Quiberon: The Atlantik Wall
Plouharnel / Brittany – France / The « Site du Bego » has approximately 180 pillboxes hidden in the dunes in Plouharnel. This coastal defensive line was designed for two reasons during the Second World War: to protect Lorient’s harbour and Admiral Dönitz’s U Boat and to protect the Atlantic coast from allied invasions.
The Plouharnel site, reserved as a defense base in 1940, is composed of 3400 acres of dunes which already served as a firing range and had never been inhabited. In the spring of 1941, building work began. Locals were called on to work on the site, as well as foreigners, volunteers and prisoners from concentration camps… It took two years and 2 000 people to build this battery which is considered to be one of the most powerful on the Atlantic Wall. A fine example of Germany’s military engineering ! Imagine an army of workers setting to work. An animal and vegetable farm was built on the dune to produce all the necessary food. On 13 March 1944 General Rommel visited the Bego site during an inspection in Brittany and ordered defenses on the beach and reinforcements of the mine fields. The General’s visit indicates the strategic importance of the site.
Almost all of the bunkers used to shelter 700 German soldiers are still visible today. Each one includes a 50m3 tank, a shelter for a generator, ammunition storage and a shelter for 60 servants. The look-out tower on the dune stands 21m tall and can be seen from afar.
Report HD – Bretagne Télé – June 8,2016
Jutting out into the sea for 9 miles (14km) and just 72ft (22m) wide at its narrowest point, the Quiberon Peninsula is a tourist destination par excellence. With its rugged coastline, sweeping sandy beaches, fishing villages and rich cultural history, this beautiful area of Morbihan won’t disappoint.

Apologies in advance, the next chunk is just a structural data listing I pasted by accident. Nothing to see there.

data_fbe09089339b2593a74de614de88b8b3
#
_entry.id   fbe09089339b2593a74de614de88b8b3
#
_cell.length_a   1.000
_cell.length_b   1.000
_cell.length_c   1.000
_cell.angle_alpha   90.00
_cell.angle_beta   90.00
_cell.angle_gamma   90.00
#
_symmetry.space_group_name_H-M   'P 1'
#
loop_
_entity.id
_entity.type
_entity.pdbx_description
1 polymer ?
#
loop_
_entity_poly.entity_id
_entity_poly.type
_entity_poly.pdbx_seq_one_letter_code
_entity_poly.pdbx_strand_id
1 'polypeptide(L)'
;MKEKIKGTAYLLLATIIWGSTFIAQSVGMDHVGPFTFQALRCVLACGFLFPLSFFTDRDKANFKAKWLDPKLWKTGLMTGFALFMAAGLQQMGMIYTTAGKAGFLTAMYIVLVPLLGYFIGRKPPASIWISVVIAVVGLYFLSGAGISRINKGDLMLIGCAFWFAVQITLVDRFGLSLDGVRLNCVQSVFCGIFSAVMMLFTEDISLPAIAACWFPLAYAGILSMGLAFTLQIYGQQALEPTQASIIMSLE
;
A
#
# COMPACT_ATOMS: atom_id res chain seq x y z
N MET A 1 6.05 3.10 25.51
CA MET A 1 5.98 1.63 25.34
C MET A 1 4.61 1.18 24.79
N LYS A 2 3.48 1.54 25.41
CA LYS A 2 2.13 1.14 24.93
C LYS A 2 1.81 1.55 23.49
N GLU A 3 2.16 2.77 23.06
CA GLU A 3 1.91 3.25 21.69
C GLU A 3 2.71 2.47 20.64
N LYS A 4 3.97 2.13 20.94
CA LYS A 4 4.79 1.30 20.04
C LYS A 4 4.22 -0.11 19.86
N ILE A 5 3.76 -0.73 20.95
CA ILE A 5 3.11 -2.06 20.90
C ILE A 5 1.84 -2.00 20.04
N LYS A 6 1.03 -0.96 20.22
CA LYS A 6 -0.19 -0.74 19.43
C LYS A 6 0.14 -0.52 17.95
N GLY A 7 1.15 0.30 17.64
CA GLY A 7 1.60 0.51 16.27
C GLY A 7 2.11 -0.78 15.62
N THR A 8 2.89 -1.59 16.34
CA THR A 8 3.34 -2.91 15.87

On the western side, the 5 mile (8km)-long Côte Sauvage (wild coast) is the perfect place for getting back to nature via a bracing walk. On the way you’ll pass hidden caves, arches and coves – but swimming is strictly forbidden due to the rough sea. The area is rich in flora and fauna, with a mix of dunes and heathland. As well as spectacular views over the coast and Belle-Île, Brittany’s largest island, you’ll encounter the remains of a Roman fish farm and a Bronze Age fort plus plenty of swooping seabirds.
Quiberon’s beaches have something to interest all tastes. The windy, sandy expanses west of Penthièvre in the north are popular with horse-riders, sand-yachters and surfers whereas families favour the sheltered beaches around Saint-Pierre-Quiberon in the south. Wherever you are, you won’t be far from someone who can teach you a watersport or hire you some equipment.
Quiberon TV World – Quiberon peninsula web TV / Brittany – France / HD 4K